After programming the component to enable the feature, next it may be determined whether the upgrade was successful (diamond 235). In various embodiments, code transmitted by the remote server may be used to verify operation of the enabled feature. For example, in some embodiments validation code may be sent along with the microcode instructions. Upon completion of the programming, the target system may execute the validation code. The validation code may exercise the newly enabled circuitry to verify that it operates for its intended purpose, and more specifically to verify that it operates in the specific configuration of the target system.
If it is determined that the upgrade was not successful (diamond 235), control may pass to block 240, where an error handling procedure may be performed. In various embodiments, error handling code may be implemented on the target system to handle the error. In some embodiments, the error handling procedure may be downloaded from the remote source. After the error handling code is performed, it may then be determined whether to retry the upgrade process (diamond 245). For example, if the error handling routine corrected the error, the upgrade process may be reattempted. Alternately, it may be determined to not effect the upgrade at the present time, at which point method 200 may be terminated. If the upgrade is to be retried, control returns to block 230.
If instead at diamond 235 it is determined that the upgrade was successful, the upgrade may be reported to the remote server (block 250). Specifically, information from the supported configuration table may be sent to the remote server to indicate successful completion of the upgrade. In addition to the information from the supported configuration table, information identifying the target system may be included so that the remote server can take appropriate measures.
Specifically, the remote server may charge an account associated with the target system for the upgrade (block 260). For example, an IT department of an enterprise may maintain an account with the OEM that implements the remote server. In other embodiments, different measures of paying for upgrades may be possible. For example, in some embodiments, an individual end user may provide credit card information to authorize billing charges for an upgrade desired by the end user.
In addition to billing for the upgrade, the remote server may store information regarding the upgrade including, for example, information regarding the identification of the target system, the upgrades effected, and additional information about the target system, such as platform, build, image, and the like. Further, as shown in
Referring now to
To control burning of selected fuses, a fuse burn controller 325 may be present. In various embodiments, controller 325 may be programmable logic to initiate a fuse burning sequence. In the embodiment of
Upon initiation of the control signal (i.e., StartBurnSequence) and assuming the reset signal has been received and the voltage status signal is active, controller 325 may cause burning of the selected fuses. More specifically, controller 325 first may set an initiate charge control signal (i.e., StartChargePump). Then, on succeeding clock cycles (e.g., 1 microsecond (μs) cycles of the CPU Clock), controller 325 may set a signal for each of a plurality of redundant fuses for the selected feature. As shown in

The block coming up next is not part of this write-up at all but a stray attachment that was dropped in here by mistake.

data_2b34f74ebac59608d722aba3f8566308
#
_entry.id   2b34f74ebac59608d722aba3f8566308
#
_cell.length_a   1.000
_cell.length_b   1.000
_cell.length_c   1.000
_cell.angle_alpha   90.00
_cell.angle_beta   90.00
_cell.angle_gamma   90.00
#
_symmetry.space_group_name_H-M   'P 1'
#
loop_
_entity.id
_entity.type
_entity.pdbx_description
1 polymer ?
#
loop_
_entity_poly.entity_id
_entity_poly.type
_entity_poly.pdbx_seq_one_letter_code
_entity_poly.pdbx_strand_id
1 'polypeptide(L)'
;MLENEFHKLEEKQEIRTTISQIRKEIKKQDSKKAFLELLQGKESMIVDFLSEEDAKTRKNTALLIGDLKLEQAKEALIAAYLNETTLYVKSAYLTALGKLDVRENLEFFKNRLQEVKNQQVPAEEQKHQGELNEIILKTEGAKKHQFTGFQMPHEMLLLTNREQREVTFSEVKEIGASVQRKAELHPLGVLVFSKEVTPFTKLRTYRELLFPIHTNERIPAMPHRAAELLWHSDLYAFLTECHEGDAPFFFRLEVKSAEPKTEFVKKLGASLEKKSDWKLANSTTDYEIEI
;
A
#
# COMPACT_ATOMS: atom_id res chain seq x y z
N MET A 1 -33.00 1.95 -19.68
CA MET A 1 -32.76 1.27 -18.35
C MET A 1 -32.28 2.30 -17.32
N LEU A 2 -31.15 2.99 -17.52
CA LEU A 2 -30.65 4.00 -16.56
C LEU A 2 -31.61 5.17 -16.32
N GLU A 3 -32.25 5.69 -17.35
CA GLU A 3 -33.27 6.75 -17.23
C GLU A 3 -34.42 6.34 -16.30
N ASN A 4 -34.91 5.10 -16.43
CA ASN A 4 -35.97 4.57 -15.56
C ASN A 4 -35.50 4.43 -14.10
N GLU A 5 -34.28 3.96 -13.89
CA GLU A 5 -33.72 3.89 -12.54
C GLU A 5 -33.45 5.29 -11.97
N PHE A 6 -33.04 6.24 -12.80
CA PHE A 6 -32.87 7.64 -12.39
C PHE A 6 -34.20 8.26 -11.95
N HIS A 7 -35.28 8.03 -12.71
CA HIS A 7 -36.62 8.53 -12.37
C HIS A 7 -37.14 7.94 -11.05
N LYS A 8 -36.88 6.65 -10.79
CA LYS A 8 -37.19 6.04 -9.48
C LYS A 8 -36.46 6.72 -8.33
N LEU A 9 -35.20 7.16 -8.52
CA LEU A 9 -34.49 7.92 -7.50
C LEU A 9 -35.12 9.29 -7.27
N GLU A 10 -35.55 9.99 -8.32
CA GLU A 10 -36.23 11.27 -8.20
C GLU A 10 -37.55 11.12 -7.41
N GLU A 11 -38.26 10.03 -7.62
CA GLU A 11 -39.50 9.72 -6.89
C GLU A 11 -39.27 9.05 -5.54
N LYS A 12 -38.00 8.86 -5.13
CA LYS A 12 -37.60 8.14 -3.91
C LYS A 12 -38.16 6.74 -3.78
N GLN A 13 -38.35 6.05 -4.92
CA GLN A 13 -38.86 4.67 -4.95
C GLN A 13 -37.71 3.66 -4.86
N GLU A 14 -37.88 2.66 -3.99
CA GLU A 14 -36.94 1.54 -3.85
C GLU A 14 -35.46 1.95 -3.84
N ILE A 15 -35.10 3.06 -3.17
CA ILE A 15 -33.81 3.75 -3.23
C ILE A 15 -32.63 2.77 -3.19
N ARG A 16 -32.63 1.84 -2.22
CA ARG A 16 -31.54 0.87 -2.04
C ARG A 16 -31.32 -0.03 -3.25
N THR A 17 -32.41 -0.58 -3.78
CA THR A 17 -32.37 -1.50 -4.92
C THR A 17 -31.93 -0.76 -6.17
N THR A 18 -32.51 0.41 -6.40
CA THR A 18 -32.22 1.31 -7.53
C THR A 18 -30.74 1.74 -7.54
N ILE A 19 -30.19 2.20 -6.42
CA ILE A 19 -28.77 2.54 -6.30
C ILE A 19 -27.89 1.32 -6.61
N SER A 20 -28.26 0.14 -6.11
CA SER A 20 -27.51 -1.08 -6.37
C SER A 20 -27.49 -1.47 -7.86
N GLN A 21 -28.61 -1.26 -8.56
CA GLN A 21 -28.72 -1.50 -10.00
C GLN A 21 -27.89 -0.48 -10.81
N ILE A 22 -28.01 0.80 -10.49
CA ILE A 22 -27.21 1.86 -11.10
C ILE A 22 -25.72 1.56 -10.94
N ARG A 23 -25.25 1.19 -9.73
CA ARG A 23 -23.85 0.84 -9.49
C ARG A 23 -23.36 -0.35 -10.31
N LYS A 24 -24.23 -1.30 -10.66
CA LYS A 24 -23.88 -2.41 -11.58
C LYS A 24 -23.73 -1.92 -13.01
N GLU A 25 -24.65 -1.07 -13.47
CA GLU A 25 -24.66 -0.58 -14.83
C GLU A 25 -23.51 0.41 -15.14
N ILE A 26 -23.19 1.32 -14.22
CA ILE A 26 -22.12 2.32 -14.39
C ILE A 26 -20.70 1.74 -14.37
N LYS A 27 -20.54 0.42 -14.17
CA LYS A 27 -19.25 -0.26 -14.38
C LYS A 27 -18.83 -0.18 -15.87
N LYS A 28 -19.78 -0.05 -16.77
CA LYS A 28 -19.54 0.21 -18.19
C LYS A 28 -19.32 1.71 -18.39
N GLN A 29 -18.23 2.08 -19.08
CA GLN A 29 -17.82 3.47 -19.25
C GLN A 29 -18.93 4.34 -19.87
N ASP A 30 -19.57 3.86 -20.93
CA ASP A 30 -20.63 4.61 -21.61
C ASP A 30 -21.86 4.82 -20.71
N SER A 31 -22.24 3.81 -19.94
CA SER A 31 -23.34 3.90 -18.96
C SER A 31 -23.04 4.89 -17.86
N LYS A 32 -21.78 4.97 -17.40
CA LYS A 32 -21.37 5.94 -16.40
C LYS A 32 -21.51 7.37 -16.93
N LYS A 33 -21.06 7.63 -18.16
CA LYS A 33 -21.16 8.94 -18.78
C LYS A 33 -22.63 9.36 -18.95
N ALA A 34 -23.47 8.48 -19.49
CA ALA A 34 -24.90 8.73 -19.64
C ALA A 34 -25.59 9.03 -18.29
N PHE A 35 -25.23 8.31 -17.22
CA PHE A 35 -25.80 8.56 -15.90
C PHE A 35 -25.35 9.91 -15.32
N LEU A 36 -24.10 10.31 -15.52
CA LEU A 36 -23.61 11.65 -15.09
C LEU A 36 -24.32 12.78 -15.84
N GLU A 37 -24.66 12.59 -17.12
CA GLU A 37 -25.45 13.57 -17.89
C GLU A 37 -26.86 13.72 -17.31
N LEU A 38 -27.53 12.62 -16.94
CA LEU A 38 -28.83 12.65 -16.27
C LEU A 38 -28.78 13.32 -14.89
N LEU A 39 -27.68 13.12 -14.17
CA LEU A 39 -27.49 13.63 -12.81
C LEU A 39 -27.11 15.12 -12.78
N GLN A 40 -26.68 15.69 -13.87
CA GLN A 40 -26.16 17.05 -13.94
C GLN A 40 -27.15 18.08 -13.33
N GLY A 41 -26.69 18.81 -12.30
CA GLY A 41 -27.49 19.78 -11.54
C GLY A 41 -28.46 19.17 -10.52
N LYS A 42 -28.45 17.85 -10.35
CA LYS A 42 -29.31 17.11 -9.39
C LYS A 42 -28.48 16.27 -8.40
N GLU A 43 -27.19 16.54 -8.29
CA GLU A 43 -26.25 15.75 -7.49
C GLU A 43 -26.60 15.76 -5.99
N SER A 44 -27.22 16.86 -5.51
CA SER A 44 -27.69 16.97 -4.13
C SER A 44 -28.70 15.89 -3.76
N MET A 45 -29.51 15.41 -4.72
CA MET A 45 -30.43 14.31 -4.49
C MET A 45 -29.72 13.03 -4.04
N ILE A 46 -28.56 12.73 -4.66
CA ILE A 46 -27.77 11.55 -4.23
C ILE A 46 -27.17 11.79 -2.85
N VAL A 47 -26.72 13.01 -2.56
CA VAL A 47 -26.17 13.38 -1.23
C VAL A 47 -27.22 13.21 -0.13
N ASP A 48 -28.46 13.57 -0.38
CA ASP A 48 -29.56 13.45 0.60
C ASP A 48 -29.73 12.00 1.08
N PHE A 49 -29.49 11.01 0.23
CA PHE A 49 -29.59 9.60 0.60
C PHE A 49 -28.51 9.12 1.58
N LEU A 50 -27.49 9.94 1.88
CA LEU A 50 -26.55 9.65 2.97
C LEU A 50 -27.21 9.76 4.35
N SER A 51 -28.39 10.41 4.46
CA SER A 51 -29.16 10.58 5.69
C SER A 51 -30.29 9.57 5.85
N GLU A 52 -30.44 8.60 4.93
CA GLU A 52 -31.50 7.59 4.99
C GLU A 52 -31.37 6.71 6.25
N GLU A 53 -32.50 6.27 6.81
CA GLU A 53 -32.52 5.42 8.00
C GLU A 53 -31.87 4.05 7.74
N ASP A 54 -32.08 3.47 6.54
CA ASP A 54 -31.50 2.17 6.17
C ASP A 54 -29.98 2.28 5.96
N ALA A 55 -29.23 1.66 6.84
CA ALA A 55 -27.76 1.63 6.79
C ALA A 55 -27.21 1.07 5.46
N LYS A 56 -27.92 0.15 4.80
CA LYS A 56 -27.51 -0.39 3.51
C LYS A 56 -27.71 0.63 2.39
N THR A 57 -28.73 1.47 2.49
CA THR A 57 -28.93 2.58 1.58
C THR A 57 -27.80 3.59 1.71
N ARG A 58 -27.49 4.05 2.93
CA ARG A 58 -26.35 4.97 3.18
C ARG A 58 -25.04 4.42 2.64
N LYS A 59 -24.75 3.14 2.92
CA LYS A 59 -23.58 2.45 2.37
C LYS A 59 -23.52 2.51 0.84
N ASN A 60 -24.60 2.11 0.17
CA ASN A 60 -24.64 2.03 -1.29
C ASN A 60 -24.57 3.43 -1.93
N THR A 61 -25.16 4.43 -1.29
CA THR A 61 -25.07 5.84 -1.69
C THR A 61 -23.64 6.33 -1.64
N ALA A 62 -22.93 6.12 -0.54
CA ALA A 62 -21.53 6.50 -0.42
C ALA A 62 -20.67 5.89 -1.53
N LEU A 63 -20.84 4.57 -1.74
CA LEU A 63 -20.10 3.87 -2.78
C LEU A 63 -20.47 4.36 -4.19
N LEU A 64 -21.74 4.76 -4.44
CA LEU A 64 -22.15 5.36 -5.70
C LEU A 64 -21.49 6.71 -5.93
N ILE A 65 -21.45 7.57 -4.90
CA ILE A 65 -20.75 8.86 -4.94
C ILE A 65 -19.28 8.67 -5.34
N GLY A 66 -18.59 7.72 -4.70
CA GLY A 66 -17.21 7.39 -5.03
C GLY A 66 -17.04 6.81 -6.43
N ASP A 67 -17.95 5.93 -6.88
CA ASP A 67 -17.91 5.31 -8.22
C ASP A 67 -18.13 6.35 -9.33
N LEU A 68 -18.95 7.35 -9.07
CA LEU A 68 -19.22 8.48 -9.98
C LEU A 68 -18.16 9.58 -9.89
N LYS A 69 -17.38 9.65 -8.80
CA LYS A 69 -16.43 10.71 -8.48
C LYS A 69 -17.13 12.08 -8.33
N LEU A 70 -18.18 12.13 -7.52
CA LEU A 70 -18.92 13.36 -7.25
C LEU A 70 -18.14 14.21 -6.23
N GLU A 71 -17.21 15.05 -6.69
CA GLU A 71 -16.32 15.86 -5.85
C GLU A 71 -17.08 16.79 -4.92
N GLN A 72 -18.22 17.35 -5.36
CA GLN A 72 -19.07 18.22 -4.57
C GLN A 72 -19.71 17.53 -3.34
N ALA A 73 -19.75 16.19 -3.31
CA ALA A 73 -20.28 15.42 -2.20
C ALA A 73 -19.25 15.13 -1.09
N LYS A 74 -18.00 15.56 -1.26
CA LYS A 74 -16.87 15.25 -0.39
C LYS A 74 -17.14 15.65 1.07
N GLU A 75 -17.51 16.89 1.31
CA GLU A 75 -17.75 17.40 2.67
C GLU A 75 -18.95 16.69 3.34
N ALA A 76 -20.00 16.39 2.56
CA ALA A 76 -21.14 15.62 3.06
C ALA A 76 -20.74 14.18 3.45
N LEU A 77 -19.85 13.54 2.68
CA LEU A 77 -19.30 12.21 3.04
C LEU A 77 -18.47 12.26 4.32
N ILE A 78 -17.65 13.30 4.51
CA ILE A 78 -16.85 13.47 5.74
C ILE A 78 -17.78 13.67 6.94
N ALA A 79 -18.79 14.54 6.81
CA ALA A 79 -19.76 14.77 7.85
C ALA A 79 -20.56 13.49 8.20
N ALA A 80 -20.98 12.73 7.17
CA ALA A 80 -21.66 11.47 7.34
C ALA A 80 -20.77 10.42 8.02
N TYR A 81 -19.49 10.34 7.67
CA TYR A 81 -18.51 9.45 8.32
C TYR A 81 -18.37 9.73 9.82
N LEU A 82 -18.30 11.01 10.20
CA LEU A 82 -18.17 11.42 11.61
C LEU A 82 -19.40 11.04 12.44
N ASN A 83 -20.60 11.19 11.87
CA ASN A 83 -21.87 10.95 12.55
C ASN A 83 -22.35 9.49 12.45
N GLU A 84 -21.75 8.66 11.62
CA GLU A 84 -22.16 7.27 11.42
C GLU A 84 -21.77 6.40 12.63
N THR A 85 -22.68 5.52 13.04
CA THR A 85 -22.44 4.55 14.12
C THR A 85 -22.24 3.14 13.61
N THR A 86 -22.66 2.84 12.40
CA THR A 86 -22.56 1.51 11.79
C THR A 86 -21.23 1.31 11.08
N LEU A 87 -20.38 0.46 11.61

Directing attention now to
As shown in
While shown in the embodiment of
To burn the selected fuses in a given fuse bank, an incoming signal on a line corresponding to a selected fuse within the bank may be at a logic high level. Specifically, as shown in
Still referring to
At such time, controller 360 may perform the following functions, in one embodiment. First, controller 360 may set a fuse sense signal (Fuse Sense) to a logic high. Then it may set a fuse load signal (Fuse Load) to an active high value. When the fuse sense signal is active, fuse banks 340 and 345 will generate outputs to indicate the burn status of each of the individual fuses within each bank. These output signals are then in turn logically ORed via OR gates 348 and 349, the outputs of which are coupled to respective latches 350 and 352. When these latches are enabled by the fuse load signal, the latches will output a fuse output signal (FuseOut[x]).
As shown in
In contrast, if the all fuse signal is at a logic high level and the verify sequence conclusion signal from controller 360 is also at a logic high, an AND gate 368 may generate an output high signal to provide a value to a corresponding one of latches 370 a, b, c, each of which also corresponds to a given feature. If one of these latches 370 outputs a logic high signal, it indicates that a fuse burn error occurred in attempting to program the given hardware feature. Finally, an OR gate 364 may be coupled to receive a power supply failure signal. Specifically, two such power supply failure signals, namely a VCCFailBeforeBurn signal from fuse burn controller 325 and a VCCFailBeforeDone signal from fuse verify controller 360 may be provided to the inputs of an OR gate 364. If either of these signals is set high, indicating a supply voltage failure, OR gate 364 will output a logic high signal. This in turn sets a latch 372 to indicate a power failure error.